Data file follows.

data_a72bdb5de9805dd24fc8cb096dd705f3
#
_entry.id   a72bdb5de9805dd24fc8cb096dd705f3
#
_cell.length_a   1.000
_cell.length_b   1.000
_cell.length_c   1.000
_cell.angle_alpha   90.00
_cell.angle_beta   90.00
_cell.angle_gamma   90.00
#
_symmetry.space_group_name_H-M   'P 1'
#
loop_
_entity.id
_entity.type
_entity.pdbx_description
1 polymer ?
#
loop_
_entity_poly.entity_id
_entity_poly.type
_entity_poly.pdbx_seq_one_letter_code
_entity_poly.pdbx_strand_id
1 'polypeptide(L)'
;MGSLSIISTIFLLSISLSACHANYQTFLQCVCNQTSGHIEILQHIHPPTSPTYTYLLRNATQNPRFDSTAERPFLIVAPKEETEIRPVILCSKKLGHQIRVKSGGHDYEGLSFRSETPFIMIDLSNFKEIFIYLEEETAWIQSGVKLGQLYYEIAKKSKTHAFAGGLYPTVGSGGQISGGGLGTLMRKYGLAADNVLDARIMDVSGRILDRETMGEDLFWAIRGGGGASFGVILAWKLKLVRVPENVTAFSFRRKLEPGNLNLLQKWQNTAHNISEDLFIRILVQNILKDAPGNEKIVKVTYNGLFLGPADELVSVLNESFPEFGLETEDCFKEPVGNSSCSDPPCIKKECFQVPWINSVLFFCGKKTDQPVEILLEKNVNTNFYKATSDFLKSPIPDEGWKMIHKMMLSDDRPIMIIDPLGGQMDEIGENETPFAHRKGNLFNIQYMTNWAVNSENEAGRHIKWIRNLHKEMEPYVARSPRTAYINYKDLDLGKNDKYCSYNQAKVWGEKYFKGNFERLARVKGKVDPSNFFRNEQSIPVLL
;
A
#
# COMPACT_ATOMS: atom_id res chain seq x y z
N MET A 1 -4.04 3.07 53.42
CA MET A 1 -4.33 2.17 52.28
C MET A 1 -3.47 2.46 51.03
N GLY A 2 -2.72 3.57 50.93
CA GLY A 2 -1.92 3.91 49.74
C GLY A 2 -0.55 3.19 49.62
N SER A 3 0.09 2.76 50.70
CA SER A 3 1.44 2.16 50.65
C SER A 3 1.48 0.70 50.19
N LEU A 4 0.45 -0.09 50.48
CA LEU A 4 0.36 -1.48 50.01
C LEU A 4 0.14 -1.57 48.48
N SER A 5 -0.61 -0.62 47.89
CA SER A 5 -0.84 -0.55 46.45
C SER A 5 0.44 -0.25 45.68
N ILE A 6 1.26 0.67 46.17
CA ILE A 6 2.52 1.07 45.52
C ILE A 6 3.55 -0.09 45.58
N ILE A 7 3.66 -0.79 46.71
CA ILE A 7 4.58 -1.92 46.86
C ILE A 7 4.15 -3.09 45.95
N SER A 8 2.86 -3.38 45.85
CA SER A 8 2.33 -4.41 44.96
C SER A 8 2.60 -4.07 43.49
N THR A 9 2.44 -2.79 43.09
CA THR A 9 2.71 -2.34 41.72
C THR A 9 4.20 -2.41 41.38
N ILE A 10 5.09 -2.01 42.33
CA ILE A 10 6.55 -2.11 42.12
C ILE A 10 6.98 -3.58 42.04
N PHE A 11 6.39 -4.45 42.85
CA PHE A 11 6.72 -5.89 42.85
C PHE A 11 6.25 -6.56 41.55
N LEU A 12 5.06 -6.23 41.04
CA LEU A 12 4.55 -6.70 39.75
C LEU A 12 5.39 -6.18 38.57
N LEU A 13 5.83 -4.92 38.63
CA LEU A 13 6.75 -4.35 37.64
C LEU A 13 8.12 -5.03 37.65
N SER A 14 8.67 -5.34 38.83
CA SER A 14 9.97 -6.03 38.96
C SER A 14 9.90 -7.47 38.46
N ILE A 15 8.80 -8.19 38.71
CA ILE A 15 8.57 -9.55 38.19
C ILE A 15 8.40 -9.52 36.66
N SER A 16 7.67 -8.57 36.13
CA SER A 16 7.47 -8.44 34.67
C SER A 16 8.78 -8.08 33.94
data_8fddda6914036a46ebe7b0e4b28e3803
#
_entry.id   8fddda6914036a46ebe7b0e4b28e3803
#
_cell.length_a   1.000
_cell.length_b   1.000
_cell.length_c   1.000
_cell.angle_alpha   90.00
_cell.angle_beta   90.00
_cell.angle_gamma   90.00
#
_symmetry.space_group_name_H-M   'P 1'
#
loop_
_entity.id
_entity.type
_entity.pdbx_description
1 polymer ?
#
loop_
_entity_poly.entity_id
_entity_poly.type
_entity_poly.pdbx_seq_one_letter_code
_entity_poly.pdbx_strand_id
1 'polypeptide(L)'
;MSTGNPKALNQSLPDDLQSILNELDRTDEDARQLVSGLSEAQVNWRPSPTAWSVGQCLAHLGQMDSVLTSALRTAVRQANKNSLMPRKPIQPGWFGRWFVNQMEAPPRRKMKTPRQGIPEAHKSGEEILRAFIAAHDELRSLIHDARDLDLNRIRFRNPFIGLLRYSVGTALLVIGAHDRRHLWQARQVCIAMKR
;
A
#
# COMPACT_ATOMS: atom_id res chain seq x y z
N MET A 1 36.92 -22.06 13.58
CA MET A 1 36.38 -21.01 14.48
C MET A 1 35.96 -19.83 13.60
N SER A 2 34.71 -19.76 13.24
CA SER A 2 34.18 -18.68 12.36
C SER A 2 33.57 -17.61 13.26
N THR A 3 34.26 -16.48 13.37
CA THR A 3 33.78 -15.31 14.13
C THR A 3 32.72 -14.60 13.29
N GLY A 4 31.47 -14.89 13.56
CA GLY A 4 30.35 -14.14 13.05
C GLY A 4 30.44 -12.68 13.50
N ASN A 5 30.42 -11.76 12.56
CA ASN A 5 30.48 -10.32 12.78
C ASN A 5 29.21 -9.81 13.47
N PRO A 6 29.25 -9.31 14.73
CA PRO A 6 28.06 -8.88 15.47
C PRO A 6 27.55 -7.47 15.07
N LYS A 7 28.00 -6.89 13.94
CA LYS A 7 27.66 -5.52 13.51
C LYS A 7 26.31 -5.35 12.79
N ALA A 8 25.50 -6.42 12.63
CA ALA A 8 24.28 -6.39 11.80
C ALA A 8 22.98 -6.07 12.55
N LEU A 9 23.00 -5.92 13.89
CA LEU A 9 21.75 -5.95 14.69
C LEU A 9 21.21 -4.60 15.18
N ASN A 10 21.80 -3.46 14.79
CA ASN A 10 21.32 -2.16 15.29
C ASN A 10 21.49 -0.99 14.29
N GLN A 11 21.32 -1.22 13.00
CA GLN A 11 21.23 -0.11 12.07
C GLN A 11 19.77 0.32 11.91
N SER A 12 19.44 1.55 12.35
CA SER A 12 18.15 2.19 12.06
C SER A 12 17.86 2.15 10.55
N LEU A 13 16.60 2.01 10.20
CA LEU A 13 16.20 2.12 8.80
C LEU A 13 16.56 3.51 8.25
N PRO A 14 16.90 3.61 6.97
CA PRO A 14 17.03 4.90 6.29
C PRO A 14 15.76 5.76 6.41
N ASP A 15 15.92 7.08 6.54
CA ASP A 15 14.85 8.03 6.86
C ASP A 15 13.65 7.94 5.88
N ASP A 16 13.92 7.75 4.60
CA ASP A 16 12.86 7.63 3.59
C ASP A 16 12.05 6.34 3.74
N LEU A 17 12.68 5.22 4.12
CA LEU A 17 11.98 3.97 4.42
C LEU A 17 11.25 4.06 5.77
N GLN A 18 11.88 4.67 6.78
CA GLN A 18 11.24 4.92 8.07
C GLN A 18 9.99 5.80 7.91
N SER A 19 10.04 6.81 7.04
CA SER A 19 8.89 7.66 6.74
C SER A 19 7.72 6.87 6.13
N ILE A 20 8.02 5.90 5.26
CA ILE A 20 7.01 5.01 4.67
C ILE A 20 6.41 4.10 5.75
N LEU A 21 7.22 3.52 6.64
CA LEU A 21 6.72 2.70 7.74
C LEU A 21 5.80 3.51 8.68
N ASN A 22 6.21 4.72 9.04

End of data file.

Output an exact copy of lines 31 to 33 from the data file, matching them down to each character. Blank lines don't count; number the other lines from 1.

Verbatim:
N MET A 1 -4.04 3.07 53.42
CA MET A 1 -4.33 2.17 52.28
C MET A 1 -3.47 2.46 51.03